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This Old Gun: 1st Model Merwin Hulbert

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Merwin Hulbert revolvers had an unusual mechanism for opening, intended to allow selective ejection of empty cartridges. During the late 1870s and 1880s it competed with Smith & Wesson, Colt and Remington for the large revolver market. To open the revolver, a button on the bottom of the frame is pushed toward the rear, and the barrel and cylinder are rotated clockwise 90 degrees and then pulled forward together.

Marked both “Hopkins and Allen” and “Merwin Hulbert,” they were manufactured inside the Hopkins & Allen plant, but it is believed the production was kept separate, and the Merwins are generally considered to be of higher quality than the H&A’s. Some knowledgeable experts contend they were the finest-made revolver of the late 19th century. Offered in large, medium, and small frames, the large frames were chambered for .44-40, .44 Russian or proprietary .44 Merwin Hulbert cartridges.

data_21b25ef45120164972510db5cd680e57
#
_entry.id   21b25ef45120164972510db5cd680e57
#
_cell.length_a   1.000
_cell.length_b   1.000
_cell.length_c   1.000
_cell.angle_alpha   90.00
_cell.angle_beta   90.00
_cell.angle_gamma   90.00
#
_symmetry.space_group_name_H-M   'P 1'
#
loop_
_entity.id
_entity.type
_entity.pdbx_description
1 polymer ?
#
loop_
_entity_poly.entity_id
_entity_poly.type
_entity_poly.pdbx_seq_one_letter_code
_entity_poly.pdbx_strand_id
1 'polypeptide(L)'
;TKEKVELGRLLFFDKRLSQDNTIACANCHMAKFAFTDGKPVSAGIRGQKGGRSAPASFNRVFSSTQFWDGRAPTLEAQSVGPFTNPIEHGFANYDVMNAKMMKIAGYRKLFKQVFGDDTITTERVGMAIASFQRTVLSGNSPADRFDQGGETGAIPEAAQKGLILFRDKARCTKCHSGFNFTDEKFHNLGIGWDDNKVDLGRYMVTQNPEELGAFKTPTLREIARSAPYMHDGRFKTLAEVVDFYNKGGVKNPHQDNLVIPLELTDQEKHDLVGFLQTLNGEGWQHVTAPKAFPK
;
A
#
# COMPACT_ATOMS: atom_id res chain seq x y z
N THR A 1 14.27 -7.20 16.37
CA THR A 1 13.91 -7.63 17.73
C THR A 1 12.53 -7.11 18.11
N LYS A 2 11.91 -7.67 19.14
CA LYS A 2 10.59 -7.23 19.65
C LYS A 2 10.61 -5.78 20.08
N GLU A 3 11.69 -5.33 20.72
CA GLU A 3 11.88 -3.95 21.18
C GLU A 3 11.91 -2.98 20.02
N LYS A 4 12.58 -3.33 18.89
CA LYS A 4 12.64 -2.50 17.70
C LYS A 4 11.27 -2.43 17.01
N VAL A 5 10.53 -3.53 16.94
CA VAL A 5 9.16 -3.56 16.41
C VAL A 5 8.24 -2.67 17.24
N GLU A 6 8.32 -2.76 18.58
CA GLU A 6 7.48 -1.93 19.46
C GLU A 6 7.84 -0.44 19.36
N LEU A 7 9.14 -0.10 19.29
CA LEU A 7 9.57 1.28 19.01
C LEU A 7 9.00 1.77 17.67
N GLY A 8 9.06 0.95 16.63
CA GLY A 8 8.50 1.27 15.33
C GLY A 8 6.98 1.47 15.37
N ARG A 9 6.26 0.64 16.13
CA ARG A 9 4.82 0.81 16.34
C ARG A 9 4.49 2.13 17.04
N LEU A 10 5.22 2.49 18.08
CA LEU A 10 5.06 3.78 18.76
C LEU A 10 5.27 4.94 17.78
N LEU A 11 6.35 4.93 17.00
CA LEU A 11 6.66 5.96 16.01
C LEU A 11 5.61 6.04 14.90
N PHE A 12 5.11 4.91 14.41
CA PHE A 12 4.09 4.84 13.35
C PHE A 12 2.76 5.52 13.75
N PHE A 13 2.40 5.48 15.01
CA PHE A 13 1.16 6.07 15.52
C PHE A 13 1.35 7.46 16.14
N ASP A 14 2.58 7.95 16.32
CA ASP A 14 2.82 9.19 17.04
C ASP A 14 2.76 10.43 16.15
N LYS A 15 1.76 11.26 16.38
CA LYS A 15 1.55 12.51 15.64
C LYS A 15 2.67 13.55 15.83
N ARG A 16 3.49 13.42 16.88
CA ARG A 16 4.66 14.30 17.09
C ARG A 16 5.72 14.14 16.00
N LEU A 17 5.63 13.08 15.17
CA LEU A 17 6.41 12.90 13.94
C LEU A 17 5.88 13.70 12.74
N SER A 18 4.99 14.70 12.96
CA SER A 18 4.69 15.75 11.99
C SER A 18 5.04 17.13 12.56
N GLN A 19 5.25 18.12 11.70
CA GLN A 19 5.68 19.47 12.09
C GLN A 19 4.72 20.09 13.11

Other variations between big-frame models included single-action or double-action mechanism, and square butt, long barrel (Frontier Model) or birdshead butt, short barrel (Pocket Army) configurations. The earliest variations had open-top frames with scoop flute cylinders, while later models had standard topstraps on the frames with standard fluted cylinders.

This is an early First Model, with the open top & scoop flutes. It appears to retain about 90 percent of the original nickel finish. It appears as if there is some pitting, and that the release button is an incorrect replacement, both of which reduce the value. The nice orange mottled hard rubber stocks add to the value a bit.

GUN: 1st Model Merwin Hulbert
CONDITION: 90-percent original finish

—Jim Supica


This feature article, “I Have This Old Gun: Merwin Hulbert,” appeared originally in the September 2005 issue of American Rifleman. To subscribe to the magazine, visit the NRA membership page and select American Rifleman as your member magazine.

Article by NRA STAFF

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